What Retailers Need to Know About RFID Technology

Retail RFID (radio-frequency identification) technology has taken the business world by storm, especially in the retail world where it enables companies to improve efficiency, increase sales and provide better customer service. If you’re thinking about implementing this productivity-enhancing technology in your retail business, here are some things...

Retail

RFID (radio-frequency identification) technology has taken the business world by storm, especially in the retail world where it enables companies to improve efficiency, increase sales and provide better customer service. If you’re thinking about implementing this productivity-enhancing technology in your retail business, here are some things you need to know.

How it works
RFID technology works much like barcodes and magnetic strips, except that it uses a small electronic device to store and send unique identifying information for individual items. It also uses radio frequency, rather than lasers or magnetic particles, to transfer the information.

An RFID system consists of three components – an RFID tag (or smart label), an antenna, and an RFID reader, which is sometimes call an interrogator. The RFID tag contains a small chip that holds an integrated circuit and the antenna. When the RFID antenna detects an activation signal from an RFID reader, it activates the RFID tag, which then transmits the information to the reader via the antenna.

Benefits of RFID technology

RFID scanning offers many advantages over standard barcode technology, including:

  • Ease of use. Unlike barcoding, a RFID device doesn’t have to be positioned close to the RDIF reader. Users can read RFID devices from several feet away, and up to 20 feet with high-frequency devices.
  • No batteries required. RFID tags have their own power source, which eliminates the need for batteries.
  • Read/write capabilities. An RFID reader can communicate with the RFID tag, allowing users to change information on the tag. Once imprinted on the product, bar codes can’t be changed.
  • Speed and quantity. RFID readers can read multiple items in one scan rather than one item at a time. They typically scan in less than 100 milliseconds, much faster than bar codes.
  • Durability. RFID tags can be implanted within the product rather than just on the outside. This extends the life of the device for up to 10 years.

As with any technology, RFID comes with some downsides. It costs significantly more than bar coding, although pricing has come down over the last few years. It can also suffer from reader and tag “collisions”. These occur when multiple tags are positioned in a small area, making it difficult for the reader to respond to the different queries. This problem can be overcome by using a RFID system that scans one item at a time.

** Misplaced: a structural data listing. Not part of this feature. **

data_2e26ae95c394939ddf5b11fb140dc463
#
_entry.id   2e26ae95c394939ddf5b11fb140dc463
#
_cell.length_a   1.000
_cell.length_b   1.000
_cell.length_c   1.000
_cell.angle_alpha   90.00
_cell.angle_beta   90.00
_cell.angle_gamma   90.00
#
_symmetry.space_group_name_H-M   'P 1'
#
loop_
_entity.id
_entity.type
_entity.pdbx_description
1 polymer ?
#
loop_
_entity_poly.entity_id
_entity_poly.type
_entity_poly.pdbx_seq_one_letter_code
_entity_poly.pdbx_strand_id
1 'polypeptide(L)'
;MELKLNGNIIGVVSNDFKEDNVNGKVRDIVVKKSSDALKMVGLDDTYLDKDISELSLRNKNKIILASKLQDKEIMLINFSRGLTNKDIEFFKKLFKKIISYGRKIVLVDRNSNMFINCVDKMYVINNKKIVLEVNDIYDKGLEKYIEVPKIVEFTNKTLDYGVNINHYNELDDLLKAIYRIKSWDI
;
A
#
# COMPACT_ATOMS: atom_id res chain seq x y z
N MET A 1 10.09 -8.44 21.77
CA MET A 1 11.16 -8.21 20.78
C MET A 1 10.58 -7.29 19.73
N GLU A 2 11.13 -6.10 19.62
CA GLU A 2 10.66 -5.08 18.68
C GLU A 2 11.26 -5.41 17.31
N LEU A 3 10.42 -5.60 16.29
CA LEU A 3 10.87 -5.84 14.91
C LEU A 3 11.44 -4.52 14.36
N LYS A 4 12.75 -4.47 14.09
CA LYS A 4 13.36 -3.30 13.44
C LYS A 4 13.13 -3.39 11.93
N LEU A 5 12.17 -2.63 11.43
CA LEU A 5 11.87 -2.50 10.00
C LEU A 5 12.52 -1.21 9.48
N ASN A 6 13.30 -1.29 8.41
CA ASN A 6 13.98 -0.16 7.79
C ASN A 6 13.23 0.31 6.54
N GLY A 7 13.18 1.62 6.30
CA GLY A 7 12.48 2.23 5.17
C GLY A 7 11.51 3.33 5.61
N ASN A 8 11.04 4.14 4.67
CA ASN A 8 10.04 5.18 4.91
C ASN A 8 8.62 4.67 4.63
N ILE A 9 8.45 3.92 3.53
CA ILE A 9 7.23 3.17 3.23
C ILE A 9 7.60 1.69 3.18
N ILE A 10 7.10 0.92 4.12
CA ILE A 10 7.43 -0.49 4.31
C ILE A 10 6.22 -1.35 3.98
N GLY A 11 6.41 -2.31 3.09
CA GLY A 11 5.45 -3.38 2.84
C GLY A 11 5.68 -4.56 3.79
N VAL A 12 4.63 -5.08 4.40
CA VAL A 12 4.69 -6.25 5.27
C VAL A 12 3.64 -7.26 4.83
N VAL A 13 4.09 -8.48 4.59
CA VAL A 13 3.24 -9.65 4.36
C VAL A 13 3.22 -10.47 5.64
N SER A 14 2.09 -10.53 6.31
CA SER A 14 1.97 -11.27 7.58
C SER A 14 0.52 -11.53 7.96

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RFID considerations for retailers

In the retail environment, RFID technology can improve sales and operations in many different ways.

  • Faster inventory counts. When conducting physical inventories, bar codes can only scan one item at a time. RFID devices can read multiple items at the same time, dramatically reducing the time required to complete the inventory. RFID also improves inventory accuracy, allowing you to optimize reorder cycles to reduce out-of-stock items.
  • Improved customer satisfaction. Retail customers often shop online and then go into the store to purchase the item. RFID technology lets you know exactly what you have in inventory so you can keep your web site up to date when something is out of stock. That way customers won’t be disappointed when they come into the store and discover you don’t have what they want.
  • Faster checkout. RFID allows you to scan faster and more efficiently to reduce customer wait times in the checkout line. Moreover, retailers are just beginning to explore all the different ways to use the technology. For example, grocery store customers could put all their items in a bag, and the checkout clerk could read all the prices in one scan.
  • Competitive advantage. Although retailers haven’t adopted RFID technology as quickly as manufacturers and other B2B companies, they are starting to catch on. With more and more retailers adopting RFID every day, you may find yourself at a competitive disadvantage without it.
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Despite these advantages, RFID isn’t the right choice for every business. If it seems like a good fit for your business, keep in mind that for any new technology to succeed, employees must be willing to use it. People are often leery of new technology – especially when it replaces existing technology they are familiar with and works well – so it’s important to show how it will make their jobs easier and better.

Also, take into account the time it will take to implement an RFID system. Depending on the size of your business and how you plan to use the system, an off-the-shelf RFID product can be deployed in as little as a few weeks, while a custom system can take up to a year.

To get the right RFID for your retail business, do your homework, choose a reliable RFID product, and start enjoying the many benefits of this fast-growing technology.

Karin Jakovljevic
Source: www.lightspeedhq.com